In the case of normal distribution (FIG. 1a), making the critical devices larger serves to reduce the impact of the category one causes by the square root of the area increase (i.e., increasing the area by four reduces the sigma of the distribution by two). But, such increases in devices result in larger silicon consumption and are also ineffective in reducing the impact of category two causes.

Trimming techniques at wafer level are used to improve the yield loss caused by the two categories of causes. Trimmable circuit components allow fine tuning of the reference voltage and the temperature characteristics of the bandgap circuit at wafer level. Two most popular trimming techniques are zener zapping and thin film laser trimming. Zener zapping does not work with modern fine line CMOS processes due to the use of barrier metal systems. Laser trimming of resistors requires the addition of thin film resistor process which is expensive, and the thin film process steps often conflict with fine line CMOS processes. Also, the process of laser trimming is itself slow and expensive.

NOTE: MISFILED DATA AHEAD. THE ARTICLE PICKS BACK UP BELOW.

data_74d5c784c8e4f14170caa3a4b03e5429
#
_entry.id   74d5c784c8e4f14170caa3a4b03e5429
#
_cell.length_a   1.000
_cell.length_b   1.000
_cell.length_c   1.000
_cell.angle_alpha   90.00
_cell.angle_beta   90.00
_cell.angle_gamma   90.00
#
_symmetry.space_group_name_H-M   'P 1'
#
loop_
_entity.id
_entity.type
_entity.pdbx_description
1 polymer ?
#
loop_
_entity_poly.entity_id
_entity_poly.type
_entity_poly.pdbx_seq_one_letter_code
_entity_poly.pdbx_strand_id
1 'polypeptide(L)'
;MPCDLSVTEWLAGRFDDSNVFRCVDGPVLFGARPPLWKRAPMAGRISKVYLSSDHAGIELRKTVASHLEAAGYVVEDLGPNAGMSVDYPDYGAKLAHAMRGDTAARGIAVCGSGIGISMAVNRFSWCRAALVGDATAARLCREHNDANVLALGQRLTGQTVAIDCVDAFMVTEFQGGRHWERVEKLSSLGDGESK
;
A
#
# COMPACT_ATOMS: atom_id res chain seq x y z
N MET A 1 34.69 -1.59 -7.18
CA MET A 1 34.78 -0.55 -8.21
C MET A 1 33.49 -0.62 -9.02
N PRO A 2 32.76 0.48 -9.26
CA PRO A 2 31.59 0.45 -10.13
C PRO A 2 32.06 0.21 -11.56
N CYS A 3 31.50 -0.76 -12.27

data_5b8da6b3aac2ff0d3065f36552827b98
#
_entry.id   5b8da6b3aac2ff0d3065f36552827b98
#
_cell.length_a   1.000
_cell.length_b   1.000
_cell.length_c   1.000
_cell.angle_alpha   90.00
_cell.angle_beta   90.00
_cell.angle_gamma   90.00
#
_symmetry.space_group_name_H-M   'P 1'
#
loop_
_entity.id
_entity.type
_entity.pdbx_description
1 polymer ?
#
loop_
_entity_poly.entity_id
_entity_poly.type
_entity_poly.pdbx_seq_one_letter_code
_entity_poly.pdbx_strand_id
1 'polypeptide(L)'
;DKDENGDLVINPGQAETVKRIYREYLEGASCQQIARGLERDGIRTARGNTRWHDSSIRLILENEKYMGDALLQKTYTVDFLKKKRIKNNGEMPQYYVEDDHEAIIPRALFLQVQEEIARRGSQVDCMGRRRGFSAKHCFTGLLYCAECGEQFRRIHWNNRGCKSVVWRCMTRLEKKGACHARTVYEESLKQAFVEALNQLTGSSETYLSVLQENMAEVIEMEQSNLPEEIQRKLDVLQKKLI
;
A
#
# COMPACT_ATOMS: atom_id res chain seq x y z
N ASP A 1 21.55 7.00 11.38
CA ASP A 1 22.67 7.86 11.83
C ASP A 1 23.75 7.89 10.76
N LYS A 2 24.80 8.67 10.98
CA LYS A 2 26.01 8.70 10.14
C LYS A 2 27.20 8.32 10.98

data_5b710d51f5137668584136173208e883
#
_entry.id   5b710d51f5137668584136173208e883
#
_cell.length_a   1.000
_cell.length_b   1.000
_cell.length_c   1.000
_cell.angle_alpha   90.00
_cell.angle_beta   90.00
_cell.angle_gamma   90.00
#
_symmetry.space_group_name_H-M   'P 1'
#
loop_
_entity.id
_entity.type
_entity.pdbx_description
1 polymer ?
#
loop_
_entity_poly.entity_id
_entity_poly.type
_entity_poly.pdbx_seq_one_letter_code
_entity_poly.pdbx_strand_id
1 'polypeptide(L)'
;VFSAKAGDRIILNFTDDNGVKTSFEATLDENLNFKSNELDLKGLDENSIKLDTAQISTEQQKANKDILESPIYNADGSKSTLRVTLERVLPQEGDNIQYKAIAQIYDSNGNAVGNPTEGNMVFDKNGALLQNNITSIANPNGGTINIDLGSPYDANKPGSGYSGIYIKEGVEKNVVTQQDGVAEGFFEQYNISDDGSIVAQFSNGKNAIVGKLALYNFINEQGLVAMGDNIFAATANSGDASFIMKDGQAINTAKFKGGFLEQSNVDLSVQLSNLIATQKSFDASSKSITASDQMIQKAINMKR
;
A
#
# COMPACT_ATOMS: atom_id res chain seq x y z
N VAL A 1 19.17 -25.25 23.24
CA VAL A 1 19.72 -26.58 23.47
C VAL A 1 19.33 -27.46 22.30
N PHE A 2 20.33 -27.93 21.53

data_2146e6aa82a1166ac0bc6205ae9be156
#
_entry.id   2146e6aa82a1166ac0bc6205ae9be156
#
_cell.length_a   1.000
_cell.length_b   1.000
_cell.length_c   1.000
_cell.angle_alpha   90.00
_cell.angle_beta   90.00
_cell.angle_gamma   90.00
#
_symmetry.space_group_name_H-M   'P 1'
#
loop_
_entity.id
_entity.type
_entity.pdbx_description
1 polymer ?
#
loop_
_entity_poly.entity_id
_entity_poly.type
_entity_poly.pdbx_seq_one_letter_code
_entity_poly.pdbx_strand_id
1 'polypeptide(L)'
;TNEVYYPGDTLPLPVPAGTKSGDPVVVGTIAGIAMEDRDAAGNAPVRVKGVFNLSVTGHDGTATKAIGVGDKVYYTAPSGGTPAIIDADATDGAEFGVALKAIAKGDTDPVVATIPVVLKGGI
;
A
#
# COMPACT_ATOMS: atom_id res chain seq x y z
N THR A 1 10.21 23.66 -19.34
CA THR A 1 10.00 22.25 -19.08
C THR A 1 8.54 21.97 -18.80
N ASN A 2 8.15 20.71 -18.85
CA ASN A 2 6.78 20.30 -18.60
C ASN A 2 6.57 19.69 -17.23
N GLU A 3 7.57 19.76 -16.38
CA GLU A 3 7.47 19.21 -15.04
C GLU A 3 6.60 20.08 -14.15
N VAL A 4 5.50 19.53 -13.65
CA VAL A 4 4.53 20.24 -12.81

Even though the wafer level trimming techniques help narrow the wide distribution due to the two categories of causes, the subsequent packaging process can cause the trimmed voltage distribution to spread widely, thereby causing yield loss at the package level. It is well known in the semiconductor art that the packaging process (whereby the wafer is cut via the die saw operation and each dice is attached to a leadframe and is subsequently encapsulated with a plastic molding compound) places a significant amount of stress on the dice. The stress results in sufficient changes in the characteristics of the circuit components to cause the reference voltage levels to shift, thereby widening the distribution and reducing performance and yield.